A new research collaboration between researchers at the University of Alberta and the University of Glasgow is exploring whether interaction with an AI-enhanced, socially intelligent robot can effectively distract children during painful clinical procedures, reducing their pain and distress.
“Pain is much more than just a physical response; we also want to manage a child’s stress, anxiety and distress,” said U of A medical researcher and pediatric emergency physician Samina Ali. “We want to know if integrating a robot into the clinical setting can create a more positive, meaningful and less traumatic experience for children and their families.”
The three-year project builds on a series of smaller studies, supported by funding from the Stollery Children’s Hospital Foundation, that used programmable humanoid robots named MEDi to deliver cognitive behavioural therapy-based interventions to children as they went through procedures involving needles. In those studies, the MEDi robot was remotely operated and followed a limited script. In Ali and the University of Glasgow’s Mary Ellen Foster’s project, the team is proposing using artificial intelligence to develop a responsive and adaptive robot.
“In our earlier studies with the robots, you could just see the whole mood in the room change—not only with the children, but with the parents too,” said Ali, who is also a member of the Women and Children’s Health Research Institute.
“When we measured parental anxiety pre- and post-procedure, the parents whose children had interacted with the robots had significantly less anxiety. So that was a very positive byproduct.”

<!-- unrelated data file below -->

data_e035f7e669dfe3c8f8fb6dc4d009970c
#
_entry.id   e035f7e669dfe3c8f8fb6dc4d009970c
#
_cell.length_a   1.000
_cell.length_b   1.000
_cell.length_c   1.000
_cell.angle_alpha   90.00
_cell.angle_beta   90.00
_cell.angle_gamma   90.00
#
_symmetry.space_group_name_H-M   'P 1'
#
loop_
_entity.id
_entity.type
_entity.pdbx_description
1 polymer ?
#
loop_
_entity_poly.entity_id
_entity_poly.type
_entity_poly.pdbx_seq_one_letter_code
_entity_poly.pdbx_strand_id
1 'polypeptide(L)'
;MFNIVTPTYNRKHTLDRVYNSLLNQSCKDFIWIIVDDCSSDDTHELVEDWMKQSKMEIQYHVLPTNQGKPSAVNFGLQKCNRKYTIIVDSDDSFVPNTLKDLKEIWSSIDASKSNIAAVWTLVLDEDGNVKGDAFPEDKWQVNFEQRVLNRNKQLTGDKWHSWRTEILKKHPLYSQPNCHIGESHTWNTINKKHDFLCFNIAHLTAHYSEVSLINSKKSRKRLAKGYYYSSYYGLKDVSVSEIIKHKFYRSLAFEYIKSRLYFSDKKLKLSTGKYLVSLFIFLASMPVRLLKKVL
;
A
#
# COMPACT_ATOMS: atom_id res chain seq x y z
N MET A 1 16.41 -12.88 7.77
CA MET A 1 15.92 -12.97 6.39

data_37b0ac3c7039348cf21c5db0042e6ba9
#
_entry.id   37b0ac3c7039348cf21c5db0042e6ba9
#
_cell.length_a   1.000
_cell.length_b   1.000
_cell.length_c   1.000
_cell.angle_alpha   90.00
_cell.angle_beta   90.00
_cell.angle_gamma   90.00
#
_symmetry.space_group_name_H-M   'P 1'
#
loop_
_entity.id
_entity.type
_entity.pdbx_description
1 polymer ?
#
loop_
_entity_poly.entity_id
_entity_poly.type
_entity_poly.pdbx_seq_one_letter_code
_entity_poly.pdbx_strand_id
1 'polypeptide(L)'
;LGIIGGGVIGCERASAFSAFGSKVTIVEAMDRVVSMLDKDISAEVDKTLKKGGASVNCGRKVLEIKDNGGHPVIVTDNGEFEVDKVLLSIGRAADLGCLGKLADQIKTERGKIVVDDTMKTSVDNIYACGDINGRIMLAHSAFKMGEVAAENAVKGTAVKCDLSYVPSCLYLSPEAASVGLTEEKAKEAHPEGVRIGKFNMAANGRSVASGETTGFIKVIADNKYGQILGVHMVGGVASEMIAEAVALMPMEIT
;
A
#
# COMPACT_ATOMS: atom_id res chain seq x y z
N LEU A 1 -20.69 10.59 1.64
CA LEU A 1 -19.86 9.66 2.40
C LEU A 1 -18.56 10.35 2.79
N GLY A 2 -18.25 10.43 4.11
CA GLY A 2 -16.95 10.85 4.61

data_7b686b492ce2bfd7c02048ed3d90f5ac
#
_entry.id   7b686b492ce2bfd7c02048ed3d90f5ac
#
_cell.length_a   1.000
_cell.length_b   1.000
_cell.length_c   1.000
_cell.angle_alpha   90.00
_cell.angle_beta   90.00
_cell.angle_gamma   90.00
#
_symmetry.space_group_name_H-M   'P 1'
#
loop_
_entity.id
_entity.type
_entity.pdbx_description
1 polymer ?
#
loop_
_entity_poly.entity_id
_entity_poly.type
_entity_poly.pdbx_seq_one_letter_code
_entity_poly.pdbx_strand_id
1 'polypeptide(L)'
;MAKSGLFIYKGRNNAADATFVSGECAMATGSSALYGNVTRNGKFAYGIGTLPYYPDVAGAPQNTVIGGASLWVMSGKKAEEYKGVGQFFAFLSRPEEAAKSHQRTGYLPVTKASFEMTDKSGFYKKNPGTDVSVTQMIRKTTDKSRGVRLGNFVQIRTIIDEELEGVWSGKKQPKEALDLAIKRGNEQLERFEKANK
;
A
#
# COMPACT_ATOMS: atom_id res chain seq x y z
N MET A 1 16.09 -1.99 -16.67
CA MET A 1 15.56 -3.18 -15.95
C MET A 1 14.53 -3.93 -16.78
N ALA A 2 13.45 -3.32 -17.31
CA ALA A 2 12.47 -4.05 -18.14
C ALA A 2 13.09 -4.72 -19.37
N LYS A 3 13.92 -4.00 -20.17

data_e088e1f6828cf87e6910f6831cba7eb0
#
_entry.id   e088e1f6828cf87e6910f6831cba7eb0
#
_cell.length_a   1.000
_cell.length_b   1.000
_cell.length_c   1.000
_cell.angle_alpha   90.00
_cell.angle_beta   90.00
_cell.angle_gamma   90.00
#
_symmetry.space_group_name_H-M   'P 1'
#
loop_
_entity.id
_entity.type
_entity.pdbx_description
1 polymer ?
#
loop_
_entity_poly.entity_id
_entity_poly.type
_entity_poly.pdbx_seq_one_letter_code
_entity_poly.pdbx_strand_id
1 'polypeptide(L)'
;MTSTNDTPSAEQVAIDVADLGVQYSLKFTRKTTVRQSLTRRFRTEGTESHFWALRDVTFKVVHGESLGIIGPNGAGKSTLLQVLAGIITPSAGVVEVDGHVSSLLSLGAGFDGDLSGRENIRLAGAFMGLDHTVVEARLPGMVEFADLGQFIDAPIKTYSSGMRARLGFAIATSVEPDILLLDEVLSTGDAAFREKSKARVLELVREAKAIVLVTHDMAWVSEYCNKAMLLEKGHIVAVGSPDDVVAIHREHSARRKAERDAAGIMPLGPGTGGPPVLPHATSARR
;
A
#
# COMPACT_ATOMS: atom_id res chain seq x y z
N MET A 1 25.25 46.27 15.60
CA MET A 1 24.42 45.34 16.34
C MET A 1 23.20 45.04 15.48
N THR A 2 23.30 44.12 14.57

Some of the proposed programming for the robots includes the ability to detect a child’s state of mind and adapt their behaviour to distract attention away from procedures, such as by talking, singing, dancing or telling stories.
The robots’ performance will be evaluated through a clinical trial in two Canadian hospitals during the final year of the project, Ali said.
“Our approach is to co-design the programming, so we’re going to interview children, parents and health-care providers to find out what they would be looking for in a tool like this,” she said. “Then our team’s engineers will design the software and we’ll bring it back to children in the health-care settings for usability testing.”
The results could lead to applications outside of emergency settings, including any situation where parents or health-care providers are delivering potentially painful treatments to children.
“Ultimately, I want to add as many tools as I can to the caregiver toolbox to minimize children’s pain and distress,” Ali said. “I think that’s the obligation of any health-care provider—to do everything we can to make it a more positive experience for everyone, particularly in a country with such high resources as Canada.”
Canada-UK Artificial Intelligence Initiative
Ali and Foster’s project was recently awarded funding from the Canada-UK Artificial Intelligence Initiative, a joint venture between Canada’s three federal research funding agencies—the Canadian Institutes of Health Research, Natural Sciences and Engineering Research Council and Social Sciences and Humanities Research Council—and four U.K. research councils: the Arts and Humanities Research Council, Economic and Social Research Council, Engineering and Physical Sciences Research Council and Medical Research Council.
In February, the initiative announced funding of approximately C$5 million and £5 million over three years for 10 interdisciplinary, international AI research teams. Along with Ali’s project, two other U of A projects received funding.